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Wed Oct 3, 2012, 02:08 AM

Eliminate the deficit instantly

Reading the comments on an article on another site (linked, however, through DU, I believe) I came upon what was to me a novel idea . . . .

Since the Federal Reserve has been granted the power to print money by both the US and the ROW (everyone else, rest of world), there is really no budget balancing need for taxes at all. What taxes do is, presumably, control inflation. In the absence of inflationary pressures (or perhaps, even under inflationary pressures), FR simply prints off enough money to pay USGOV's obligations and distributes it to whoever is owed those obligations.

I suppose that at some point this could cause a lack of confidence in US$ but right now one major issue with the global economy is that there is too much confidence in US$.

Reading this comment was to some degree mind blowing for me as I contemplated the ramifications of a government that chooses to allow a federal deficit to exist when it is easily within its power to wipe it out. And I have come to view the USGOV debt issue like the debt issue generally as a population control mechanism. And a means of transferring wealth . . . in this case from wage earners to banks.

But why? Why even bother with all this even if it does effectively control the population?

I am having a really hard time understanding the US Sovereign Debt now that I know that it could be waved off instantly.

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Response to abumbyanyothername (Original post)

Wed Oct 3, 2012, 02:16 AM

1. Ithought you were going to say audit Romney and get all his back taxes

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Response to abumbyanyothername (Original post)

Wed Oct 3, 2012, 02:19 AM

2. KR. Because it means you can make the peasants do what you want.

 

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Response to HiPointDem (Reply #2)

Wed Oct 3, 2012, 04:51 AM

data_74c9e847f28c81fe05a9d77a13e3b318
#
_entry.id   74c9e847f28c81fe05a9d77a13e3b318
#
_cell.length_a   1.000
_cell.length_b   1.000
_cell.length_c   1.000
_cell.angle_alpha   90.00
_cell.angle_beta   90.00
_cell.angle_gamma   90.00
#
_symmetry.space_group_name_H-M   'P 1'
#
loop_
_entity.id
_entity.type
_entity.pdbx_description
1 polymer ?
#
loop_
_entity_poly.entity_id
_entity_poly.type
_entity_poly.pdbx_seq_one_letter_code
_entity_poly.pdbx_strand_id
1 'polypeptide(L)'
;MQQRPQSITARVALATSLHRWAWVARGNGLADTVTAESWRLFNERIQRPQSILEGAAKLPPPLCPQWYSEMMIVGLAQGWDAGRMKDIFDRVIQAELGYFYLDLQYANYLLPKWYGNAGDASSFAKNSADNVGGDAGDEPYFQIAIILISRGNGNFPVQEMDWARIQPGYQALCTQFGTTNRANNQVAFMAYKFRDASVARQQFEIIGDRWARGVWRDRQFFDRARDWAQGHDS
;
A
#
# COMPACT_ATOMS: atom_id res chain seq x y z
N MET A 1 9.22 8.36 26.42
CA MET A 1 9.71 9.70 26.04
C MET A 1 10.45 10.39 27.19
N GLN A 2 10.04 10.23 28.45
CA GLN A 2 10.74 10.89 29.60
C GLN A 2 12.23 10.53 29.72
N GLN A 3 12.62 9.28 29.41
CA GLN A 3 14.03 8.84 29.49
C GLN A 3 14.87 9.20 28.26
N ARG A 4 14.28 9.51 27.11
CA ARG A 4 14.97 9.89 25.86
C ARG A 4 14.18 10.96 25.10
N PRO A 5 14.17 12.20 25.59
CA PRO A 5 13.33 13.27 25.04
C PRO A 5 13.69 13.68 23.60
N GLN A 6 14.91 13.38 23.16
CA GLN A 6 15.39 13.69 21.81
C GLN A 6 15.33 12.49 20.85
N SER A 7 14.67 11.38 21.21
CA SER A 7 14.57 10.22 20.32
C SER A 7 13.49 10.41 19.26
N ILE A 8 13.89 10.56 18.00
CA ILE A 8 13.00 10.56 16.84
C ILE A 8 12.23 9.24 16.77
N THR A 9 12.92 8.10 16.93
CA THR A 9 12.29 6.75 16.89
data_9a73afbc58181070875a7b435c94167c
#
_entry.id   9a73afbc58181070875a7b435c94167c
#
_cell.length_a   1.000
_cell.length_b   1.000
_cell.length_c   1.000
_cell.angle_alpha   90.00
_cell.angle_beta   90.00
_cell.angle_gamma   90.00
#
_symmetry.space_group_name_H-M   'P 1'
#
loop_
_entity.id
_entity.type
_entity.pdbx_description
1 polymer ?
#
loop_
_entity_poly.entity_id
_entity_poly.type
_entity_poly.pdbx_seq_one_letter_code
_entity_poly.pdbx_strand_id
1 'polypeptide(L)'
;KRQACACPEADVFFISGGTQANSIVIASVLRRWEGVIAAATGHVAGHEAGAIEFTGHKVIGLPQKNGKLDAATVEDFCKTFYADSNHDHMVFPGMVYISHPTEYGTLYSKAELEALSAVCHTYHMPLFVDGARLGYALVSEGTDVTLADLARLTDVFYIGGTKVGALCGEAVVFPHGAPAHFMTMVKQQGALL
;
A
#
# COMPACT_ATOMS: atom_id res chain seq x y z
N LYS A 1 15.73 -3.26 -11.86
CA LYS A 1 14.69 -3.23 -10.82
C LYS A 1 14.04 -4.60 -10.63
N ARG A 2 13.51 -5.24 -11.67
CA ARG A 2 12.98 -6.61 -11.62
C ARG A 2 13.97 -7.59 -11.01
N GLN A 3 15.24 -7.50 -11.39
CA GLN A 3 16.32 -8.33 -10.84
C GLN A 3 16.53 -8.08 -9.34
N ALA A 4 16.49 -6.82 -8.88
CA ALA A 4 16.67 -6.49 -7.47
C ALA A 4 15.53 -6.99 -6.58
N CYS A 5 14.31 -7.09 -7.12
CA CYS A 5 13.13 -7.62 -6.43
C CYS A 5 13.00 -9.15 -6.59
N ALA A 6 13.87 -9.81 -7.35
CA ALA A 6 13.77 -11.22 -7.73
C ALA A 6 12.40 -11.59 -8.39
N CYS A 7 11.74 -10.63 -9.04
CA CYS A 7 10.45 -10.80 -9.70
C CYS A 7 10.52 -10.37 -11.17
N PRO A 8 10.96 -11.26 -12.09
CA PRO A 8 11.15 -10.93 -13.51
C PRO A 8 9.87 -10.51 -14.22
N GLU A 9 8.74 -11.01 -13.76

6. Exactly nt

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Response to abumbyanyothername (Original post)

Wed Oct 3, 2012, 02:24 AM

3. It's called Modern Monetary Theory...

...and with the decoupling of money from commodities (ie. the gold standard) it's not as crazy as it sounds at first.

Since money is effectively an illusion, so is debt.

The only thing that truly constrains planetary progress for all life forms is the limits of our environment. That is why the careful stewardship of this precious planet is the main thing I worry about.

The rest is an abstraction layer created by elites to control the masses.

Did you notice how fast the money was created out of thin air when the global banking system (fake money illusion) was about to collapse. Where was the "tremendous inflation" that everyone warned us about? Other than a bunch of hedge fundies and gold bugs driving up the commodity prices of everything from wheat to oil prices actually fell. How is that possible if "money printing" causes inflation.

By the way, no money is printed anymore. Numbers are entered into computers. Cash spits out of ATM's. People exchange plastic for goods and services. You can't get much more abstract than that.

It often reminds me of the great powerful "Wizard of Oz."

Just don't look behind the curtain...

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Response to abumbyanyothername (Original post)

Wed Oct 3, 2012, 02:40 AM

4. Why does a dog lick himself?

Because he can.

That's why they do it -- because they can.

And you're right. There is absolutely no reason why the Federal Reserve cannot print more money. In fact, one way to kick start the economy would be dropping money from helicopters.

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Response to abumbyanyothername (Original post)

Wed Oct 3, 2012, 02:57 AM

5. When the Federal Reserve simply prints more money

we get inflation. There needs to be some kind of control on how much money is printed.

Germany in the 1920's tried solving their economic woes by printing more money. And printing more money. And printing more money. After a while, it took a wheelbarrow full of money to buy a loaf of bread. Housewives would race to stores as soon as their husbands were paid to buy goods, before the prices went up.